Dr Nick Webb is a Lecturer in Architecture in the University’s School of Architecture and Dr Alex Buchanan is a Senior Lecturer in the University’s Department of History.
We travelled to London to undertake a digital survey of the medieval vaults of Westminster Abbey and the Victorian reconstructed vaults of the undercroft of the destroyed St Stephen’s Chapel beneath the Palace of Westminster, as part of the AHRC-funded ‘Tracing the Past’ research project. Vaults represent a high point of medieval architectural design in terms of creativity and structural innovation. Our project is using digital technologies to identify and explore the geometries of medieval vaults at key sites in England, enabling new readings of gothic design and construction. As vaults are located high up in church and cathedral interiors pre-digital precise surveys were slow and prone to inaccuracies, but aided by digital tools we can now ask questions that were once difficult to answer.
Westminster Abbey, perhaps the best known church in the UK, offers a number of valuable opportunities to the project. Whilst most of the hundreds of thousands of visitors each year pay homage to Britain’s illustrious dead buried there, architectural historians continue to argue over whether the nation’s mausoleum owes more to France than to England. Our research will enable us to compare Westminster’s vaulting with other sites both in the UK and in France to explore the ‘Frenchness’ of its design.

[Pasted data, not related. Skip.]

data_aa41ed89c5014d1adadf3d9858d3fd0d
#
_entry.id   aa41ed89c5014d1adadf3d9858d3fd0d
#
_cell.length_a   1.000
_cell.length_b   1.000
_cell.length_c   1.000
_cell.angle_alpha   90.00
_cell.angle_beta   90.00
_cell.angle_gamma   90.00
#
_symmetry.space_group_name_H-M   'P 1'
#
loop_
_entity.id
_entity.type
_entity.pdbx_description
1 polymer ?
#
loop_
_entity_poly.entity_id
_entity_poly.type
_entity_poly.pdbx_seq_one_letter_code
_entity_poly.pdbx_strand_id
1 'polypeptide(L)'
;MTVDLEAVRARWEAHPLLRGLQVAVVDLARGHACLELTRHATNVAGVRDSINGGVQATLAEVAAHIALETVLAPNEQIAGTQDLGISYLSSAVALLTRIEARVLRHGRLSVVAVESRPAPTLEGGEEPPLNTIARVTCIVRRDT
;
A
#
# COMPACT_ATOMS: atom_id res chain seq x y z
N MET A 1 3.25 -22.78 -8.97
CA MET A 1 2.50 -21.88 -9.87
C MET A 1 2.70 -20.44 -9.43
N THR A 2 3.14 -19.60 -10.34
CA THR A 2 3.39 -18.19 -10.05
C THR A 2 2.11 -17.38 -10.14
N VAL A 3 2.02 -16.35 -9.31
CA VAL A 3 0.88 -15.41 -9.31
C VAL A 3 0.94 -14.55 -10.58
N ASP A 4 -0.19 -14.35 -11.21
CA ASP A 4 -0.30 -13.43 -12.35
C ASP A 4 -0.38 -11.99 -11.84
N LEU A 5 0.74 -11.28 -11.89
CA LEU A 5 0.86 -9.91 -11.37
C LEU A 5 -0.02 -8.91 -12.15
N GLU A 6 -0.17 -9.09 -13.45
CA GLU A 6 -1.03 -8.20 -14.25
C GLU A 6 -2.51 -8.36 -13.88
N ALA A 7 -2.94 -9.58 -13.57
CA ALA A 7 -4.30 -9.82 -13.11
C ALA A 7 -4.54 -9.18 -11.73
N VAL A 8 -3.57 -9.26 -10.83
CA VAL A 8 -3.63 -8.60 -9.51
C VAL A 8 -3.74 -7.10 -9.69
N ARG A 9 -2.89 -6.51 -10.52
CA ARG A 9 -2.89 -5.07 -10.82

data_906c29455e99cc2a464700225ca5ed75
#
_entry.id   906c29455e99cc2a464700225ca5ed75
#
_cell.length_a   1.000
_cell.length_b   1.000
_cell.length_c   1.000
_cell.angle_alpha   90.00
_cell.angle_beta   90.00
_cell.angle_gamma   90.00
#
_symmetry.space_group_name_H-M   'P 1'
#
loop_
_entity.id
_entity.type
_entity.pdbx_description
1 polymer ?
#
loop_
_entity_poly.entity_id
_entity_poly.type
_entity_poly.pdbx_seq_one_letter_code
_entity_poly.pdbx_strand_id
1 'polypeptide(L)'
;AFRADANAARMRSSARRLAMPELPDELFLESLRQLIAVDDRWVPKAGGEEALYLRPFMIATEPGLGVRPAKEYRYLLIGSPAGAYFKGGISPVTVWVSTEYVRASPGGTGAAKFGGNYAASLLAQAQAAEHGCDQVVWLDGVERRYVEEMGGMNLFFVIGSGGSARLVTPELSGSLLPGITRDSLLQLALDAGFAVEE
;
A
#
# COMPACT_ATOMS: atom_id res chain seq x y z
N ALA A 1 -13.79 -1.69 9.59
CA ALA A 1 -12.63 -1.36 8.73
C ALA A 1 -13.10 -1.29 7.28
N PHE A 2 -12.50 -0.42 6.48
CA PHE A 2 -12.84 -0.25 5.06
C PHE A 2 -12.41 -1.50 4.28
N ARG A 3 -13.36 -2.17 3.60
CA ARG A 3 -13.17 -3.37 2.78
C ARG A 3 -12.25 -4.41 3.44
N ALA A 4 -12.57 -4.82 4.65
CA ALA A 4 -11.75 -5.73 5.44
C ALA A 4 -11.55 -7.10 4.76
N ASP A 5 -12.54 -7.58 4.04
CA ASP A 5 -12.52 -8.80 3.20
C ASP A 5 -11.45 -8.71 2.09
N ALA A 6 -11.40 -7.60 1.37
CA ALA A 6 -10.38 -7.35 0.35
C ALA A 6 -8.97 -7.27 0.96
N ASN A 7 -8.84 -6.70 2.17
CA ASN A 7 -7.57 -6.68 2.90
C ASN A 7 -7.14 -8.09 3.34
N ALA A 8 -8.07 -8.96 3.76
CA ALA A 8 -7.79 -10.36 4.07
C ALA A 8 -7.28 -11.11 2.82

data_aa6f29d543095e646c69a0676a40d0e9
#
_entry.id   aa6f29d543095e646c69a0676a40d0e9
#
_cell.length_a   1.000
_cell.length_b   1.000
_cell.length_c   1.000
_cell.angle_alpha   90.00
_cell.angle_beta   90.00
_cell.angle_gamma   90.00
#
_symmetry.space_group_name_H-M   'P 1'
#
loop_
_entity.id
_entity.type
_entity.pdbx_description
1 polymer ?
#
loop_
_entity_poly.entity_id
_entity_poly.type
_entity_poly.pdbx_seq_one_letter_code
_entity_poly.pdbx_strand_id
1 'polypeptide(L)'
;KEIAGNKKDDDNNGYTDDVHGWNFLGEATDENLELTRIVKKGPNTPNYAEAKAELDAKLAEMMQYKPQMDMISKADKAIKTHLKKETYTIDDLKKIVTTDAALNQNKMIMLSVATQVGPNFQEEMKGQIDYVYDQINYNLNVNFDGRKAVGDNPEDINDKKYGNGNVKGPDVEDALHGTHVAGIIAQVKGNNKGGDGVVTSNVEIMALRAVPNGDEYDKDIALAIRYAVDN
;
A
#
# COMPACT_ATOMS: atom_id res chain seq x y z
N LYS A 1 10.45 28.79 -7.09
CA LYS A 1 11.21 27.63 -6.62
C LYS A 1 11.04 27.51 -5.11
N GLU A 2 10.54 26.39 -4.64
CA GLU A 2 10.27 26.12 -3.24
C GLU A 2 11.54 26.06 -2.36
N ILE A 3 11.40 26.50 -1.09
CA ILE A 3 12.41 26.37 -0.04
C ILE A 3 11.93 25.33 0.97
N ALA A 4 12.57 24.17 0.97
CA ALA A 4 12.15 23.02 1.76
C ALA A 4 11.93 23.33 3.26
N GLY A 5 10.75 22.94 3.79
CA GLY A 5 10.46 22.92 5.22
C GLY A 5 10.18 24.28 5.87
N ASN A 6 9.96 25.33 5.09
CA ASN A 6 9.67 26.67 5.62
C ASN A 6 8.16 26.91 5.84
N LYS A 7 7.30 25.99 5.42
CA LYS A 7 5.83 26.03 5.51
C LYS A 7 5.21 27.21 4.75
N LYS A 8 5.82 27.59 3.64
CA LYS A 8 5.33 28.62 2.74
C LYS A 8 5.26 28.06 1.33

Furthermore, the chapter house and cloister vaults have previously been identified as having unusual 3D geometries, so we will use our digital data to investigate this. As a royal project, Westminster is also unusually well documented in the records of the King’s Works, throwing further light on the building sequence, the identity of the designers and details of construction methods. From such records, we know that the medieval masons plotted their designs on a full size ‘tracing floor’, from which moulds were cut for the individual blocks of stone and the wooden formwork by which the ribs were supported during construction.
St Mary Undercroft, formerly the crypt of St Stephen’s Chapel in the Palace of Westminster and now the place of worship for the Houses of Parliament, is another well-documented royal work, started by Edward I. Its vaults take an innovatory ‘lierne’ form, with extra decorative ribs which have been claimed as the earliest liernes in England. Although now largely a Victorian reconstruction following the great fire of 1837 which destroyed most of the medieval palace, measurements were taken from the medieval vaults prior to demolition. Our digital survey will be used to compare the measurements of the demolished medieval design with the current Victorian reconstruction and possibly identify elements of original medieval fabric lurking beneath the Byzantine-style paintwork.
The two surveys add to a growing list of case study buildings that will be individually analysed, as well as offering comparisons between sites. We use laser scanning to form the digital survey, giving a highly accurate and detailed model of the vaulted ceilings. Next, we create wireframe models and geometry datasets of the vaults to document key features. We are able to ‘flatten’ these models to reconstruct the tracing floor to gain insights into how the vaults were planned. Following this, we can hypothesise how the 2D plans were pushed into three dimensions via a process of ‘reverse engineering’.
We are currently making good progress with analysis at our case study sites of Exeter, Ely and Wells cathedrals, and will begin investigations using the Westminster Abbey and St Stephen’s Chapel data later this year.
All photographs by JR Peterson.
Research team: Dr Nick Webb, Dr Alex Buchanan, Dr James Hillson, Dr Sarah Duffy, JR Peterson
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